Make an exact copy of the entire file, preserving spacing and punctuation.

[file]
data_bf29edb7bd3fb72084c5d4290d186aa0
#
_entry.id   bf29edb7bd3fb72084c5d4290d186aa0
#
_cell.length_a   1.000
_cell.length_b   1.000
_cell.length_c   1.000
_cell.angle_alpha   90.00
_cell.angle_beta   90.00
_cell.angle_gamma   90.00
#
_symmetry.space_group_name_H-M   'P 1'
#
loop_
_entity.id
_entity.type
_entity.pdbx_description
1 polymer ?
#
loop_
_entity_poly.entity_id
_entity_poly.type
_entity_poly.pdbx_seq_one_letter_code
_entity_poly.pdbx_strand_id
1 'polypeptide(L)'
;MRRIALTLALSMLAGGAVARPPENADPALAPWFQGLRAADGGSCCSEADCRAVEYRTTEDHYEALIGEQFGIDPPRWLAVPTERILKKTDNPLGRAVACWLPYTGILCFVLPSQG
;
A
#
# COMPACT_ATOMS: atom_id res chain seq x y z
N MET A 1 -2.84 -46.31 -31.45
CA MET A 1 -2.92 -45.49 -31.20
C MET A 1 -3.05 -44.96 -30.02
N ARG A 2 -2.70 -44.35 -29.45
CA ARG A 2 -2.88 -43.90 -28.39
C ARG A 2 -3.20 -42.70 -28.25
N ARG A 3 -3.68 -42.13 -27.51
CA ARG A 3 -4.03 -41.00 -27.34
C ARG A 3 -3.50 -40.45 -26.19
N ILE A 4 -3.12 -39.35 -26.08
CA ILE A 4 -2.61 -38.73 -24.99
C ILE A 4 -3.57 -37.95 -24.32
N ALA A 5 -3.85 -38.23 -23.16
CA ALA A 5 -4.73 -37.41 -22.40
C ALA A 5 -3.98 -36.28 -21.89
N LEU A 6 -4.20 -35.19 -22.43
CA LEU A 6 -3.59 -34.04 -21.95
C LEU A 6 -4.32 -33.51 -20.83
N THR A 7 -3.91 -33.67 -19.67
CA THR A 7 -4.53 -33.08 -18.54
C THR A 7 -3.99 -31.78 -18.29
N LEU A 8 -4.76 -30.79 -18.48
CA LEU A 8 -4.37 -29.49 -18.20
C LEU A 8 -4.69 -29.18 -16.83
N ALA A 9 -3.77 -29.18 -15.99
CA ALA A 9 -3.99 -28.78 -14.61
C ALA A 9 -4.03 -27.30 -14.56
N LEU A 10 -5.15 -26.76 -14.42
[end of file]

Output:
data_bf29edb7bd3fb72084c5d4290d186aa0
#
_entry.id   bf29edb7bd3fb72084c5d4290d186aa0
#
_cell.length_a   1.000
_cell.length_b   1.000
_cell.length_c   1.000
_cell.angle_alpha   90.00
_cell.angle_beta   90.00
_cell.angle_gamma   90.00
#
_symmetry.space_group_name_H-M   'P 1'
#
loop_
_entity.id
_entity.type
_entity.pdbx_description
1 polymer ?
#
loop_
_entity_poly.entity_id
_entity_poly.type
_entity_poly.pdbx_seq_one_letter_code
_entity_poly.pdbx_strand_id
1 'polypeptide(L)'
;MRRIALTLALSMLAGGAVARPPENADPALAPWFQGLRAADGGSCCSEADCRAVEYRTTEDHYEALIGEQFGIDPPRWLAVPTERILKKTDNPLGRAVACWLPYTGILCFVLPSQG
;
A
#
# COMPACT_ATOMS: atom_id res chain seq x y z
N MET A 1 -2.84 -46.31 -31.45
CA MET A 1 -2.92 -45.49 -31.20
C MET A 1 -3.05 -44.96 -30.02
N ARG A 2 -2.70 -44.35 -29.45
CA ARG A 2 -2.88 -43.90 -28.39
C ARG A 2 -3.20 -42.70 -28.25
N ARG A 3 -3.68 -42.13 -27.51
CA ARG A 3 -4.03 -41.00 -27.34
C ARG A 3 -3.50 -40.45 -26.19
N ILE A 4 -3.12 -39.35 -26.08
CA ILE A 4 -2.61 -38.73 -24.99
C ILE A 4 -3.57 -37.95 -24.32
N ALA A 5 -3.85 -38.23 -23.16
CA ALA A 5 -4.73 -37.41 -22.40
C ALA A 5 -3.98 -36.28 -21.89
N LEU A 6 -4.20 -35.19 -22.43
CA LEU A 6 -3.59 -34.04 -21.95
C LEU A 6 -4.32 -33.51 -20.83
N THR A 7 -3.91 -33.67 -19.67
CA THR A 7 -4.53 -33.08 -18.54
C THR A 7 -3.99 -31.78 -18.29
N LEU A 8 -4.76 -30.79 -18.48
CA LEU A 8 -4.37 -29.49 -18.20
C LEU A 8 -4.69 -29.18 -16.83
N ALA A 9 -3.77 -29.18 -15.99
CA ALA A 9 -3.99 -28.78 -14.61
C ALA A 9 -4.03 -27.30 -14.56
N LEU A 10 -5.15 -26.76 -14.42